Feb. 23, 2013
INDIANAPOLIS - Tight end Dion Sims was the first Spartan to test for the on-field workouts at the NFL Scouting Combine on Saturday at Lucas Oil Stadium.
Sims rated as a top performer among the tight ends in two of the seven tests. The Detroit, Mich., native tied for third with 22 reps on the bench press (225 pounds) and was fourth in the vertical jump with a leap of 35.0 inches.
In the running tests, Sims recorded a 4.75 in the 40-yard dash, a 4.52 in the 20-yard shuttle, a 12.10 in the 60-yard shuttle and a 7.36 in the three-cone drill.
Sims had a broad jump of 112.0 inches.
"I think he had a good overall workout," said ESPN NFL Draft analyst Todd McShay. "He ran in the 4.7's (in the 40), he has good size, he's a solid blocker - one of the better blocking tight ends in this class. It's a very deep class of a lot guys that catch the ball well and cannot be in-line blockers. There are teams that are out there that need an in-line blocker, and he's on the short list. The depth of this tight end class might hurt him, but I still think he has a chance to go somewhere in that mid-to-late third round range."
For a complete look at all of the day's testing, visit NFL.com/Combine.
FROM SOMEONE WHO'S BEEN THERE, DONE THAT: Former Indianapolis Colts president/general manager and current ESPN analyst Bill Polian took some time on Saturday to visit with MSUSpartans.com. Polian talked about the four Spartans at this year's NFL Combine, and also gave his thoughts on MSU head coach Mark Dantonio and the Spartan program.
On Michigan State...
"Every Michigan State player has an added advantage because he's coached by Mark Dantonio and comes from that program. Michigan State has the Good Housekeeping seal of approval. There are a handful of programs in America where you say this kid will step right into our program and know exactly what to do all the time. That's a benefit for all of the Spartan players (at the NFL Combine).
"All of these kids will be on an NFL squad come opening day."
On Le'Veon Bell...
"The 40 is going to be critical for him. This process, in many ways, is essentially negative. We try to find all the flaws in people rather than the positives, because you're trying to group them in the right round. There's some truth to that. We used to jokingly say in the draft room that we'll kill everybody, there won't be anybody left to draft by the end of the process.
"The knock on Le'Veon is that he's not a fast player and that maybe he lacks a little acceleration in the hole. I don't believe that from scouting him. But I do think that the numbers here will be important for him. If he can run 4.52, 4.53, then his stock is going to soar, because he's got everything else you want.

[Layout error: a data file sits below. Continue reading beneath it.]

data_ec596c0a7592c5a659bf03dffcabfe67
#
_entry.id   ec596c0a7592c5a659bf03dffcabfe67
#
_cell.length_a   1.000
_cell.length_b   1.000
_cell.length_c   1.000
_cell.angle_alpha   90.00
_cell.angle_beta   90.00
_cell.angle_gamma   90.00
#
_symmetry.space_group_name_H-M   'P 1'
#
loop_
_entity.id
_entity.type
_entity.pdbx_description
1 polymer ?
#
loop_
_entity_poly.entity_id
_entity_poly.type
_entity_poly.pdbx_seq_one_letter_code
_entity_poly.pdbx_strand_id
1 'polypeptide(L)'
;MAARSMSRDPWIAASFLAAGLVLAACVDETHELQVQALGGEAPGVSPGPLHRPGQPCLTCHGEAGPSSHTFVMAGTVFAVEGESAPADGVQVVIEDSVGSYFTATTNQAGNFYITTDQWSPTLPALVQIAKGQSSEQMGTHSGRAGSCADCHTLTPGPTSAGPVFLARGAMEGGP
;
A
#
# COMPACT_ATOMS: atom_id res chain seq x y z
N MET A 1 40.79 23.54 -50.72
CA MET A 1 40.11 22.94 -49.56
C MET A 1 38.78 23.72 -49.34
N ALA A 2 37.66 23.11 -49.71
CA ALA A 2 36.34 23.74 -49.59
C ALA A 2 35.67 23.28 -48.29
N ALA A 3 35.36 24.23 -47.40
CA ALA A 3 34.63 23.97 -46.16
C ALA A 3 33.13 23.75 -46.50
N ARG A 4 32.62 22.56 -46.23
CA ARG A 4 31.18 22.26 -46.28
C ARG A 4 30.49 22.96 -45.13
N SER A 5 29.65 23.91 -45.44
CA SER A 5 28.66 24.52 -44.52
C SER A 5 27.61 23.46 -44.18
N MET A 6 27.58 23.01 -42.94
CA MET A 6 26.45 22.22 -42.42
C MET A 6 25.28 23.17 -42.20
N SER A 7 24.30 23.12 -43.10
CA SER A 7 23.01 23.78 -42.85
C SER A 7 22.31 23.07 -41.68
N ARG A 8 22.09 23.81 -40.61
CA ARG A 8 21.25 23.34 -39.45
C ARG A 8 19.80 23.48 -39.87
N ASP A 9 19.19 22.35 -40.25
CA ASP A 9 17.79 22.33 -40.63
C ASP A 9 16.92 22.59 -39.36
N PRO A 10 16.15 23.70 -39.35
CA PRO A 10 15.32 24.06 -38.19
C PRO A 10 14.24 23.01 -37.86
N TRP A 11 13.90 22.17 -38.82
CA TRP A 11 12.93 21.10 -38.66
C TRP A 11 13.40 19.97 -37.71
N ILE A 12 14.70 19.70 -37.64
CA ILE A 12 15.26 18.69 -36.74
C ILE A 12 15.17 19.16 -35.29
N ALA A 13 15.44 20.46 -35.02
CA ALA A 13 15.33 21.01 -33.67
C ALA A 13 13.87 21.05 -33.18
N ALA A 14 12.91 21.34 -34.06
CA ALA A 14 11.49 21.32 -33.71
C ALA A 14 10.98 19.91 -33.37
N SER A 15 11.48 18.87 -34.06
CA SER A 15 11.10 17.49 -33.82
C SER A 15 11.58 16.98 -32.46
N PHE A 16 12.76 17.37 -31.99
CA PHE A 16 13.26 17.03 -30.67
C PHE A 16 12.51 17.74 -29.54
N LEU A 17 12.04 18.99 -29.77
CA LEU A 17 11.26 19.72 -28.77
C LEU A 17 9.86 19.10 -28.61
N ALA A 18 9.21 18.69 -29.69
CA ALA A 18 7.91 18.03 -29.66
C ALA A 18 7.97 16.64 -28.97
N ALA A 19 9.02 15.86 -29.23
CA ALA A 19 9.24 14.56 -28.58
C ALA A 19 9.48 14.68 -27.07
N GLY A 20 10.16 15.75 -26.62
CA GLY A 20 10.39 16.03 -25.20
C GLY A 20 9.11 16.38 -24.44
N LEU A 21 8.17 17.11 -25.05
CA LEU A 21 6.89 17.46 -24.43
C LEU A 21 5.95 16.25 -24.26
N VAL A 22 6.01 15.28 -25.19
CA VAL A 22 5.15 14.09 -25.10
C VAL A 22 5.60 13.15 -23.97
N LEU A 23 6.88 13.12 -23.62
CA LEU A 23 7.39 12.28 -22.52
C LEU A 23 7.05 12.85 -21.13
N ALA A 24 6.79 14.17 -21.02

"He's a very complete back. If you look at the whole body of work, it's complete and it's pretty darn good. But this is an example of where the combine can help. If he runs well, or runs well at the Pro Day, then he's fine."
On Dion Sims...
"Look at his junior film and you'll see a guy who can go down the field and can get jump balls. He also has natural hands and body movement when he goes after the ball."
On William Gholston...
"I expect him to be a five-technique in this league and he's going to be a good one. He'll play over the tight end; sometimes, he'll play inside the shoulder of the tight end. So he'll have to take on the double-team blocks against the tight end and tackle in the power running game, and he's great at that.
"He's not an explosive first step pass-rusher. He'll become a power pass-rusher and that will give him an added advantage because he's big enough to go inside in the nickel and pass rush from the inside. He has value even as a three-down player."
On Johnny Adams...
"The Michigan State system put him in a position where he has to do everything a corner does in this league. (MSU plays) cover man, cover zone, cover in the deep third and most importantly support against the run. He can do all of that. He'll post numbers here that will help him (in the draft)."
WHAT'S NEXT: Live coverage of on-field workouts continues Sunday, Feb. 24 at 9 a.m. with the running backs, quarterbacks and wide receivers. Linebackers and defensive linemen will test on Monday, Feb. 25, and defensive backs on Tuesday, Feb. 26. Coverage of workouts begins each day at 9 a.m. on the NFL Network and NFL.com.
ABOUT THE NFL COMBINE: The NFL Scouting Combine (National Invitational Camp) is organized and operated by National Football Scouting, Inc. NFL Network and NFL.com will provide more than 60 hours of live coverage from Lucas Oil Stadium. More than 600 NFL personnel, including head coaches, general managers, scouts and medical staff representing all 32 teams, will attend the Scouting Combine and evaluate more than 330 of the nation's top college players eligible for the upcoming 2013 NFL Draft through on-field drills, physical testing, psychological exams, as well as formal and informal interviews.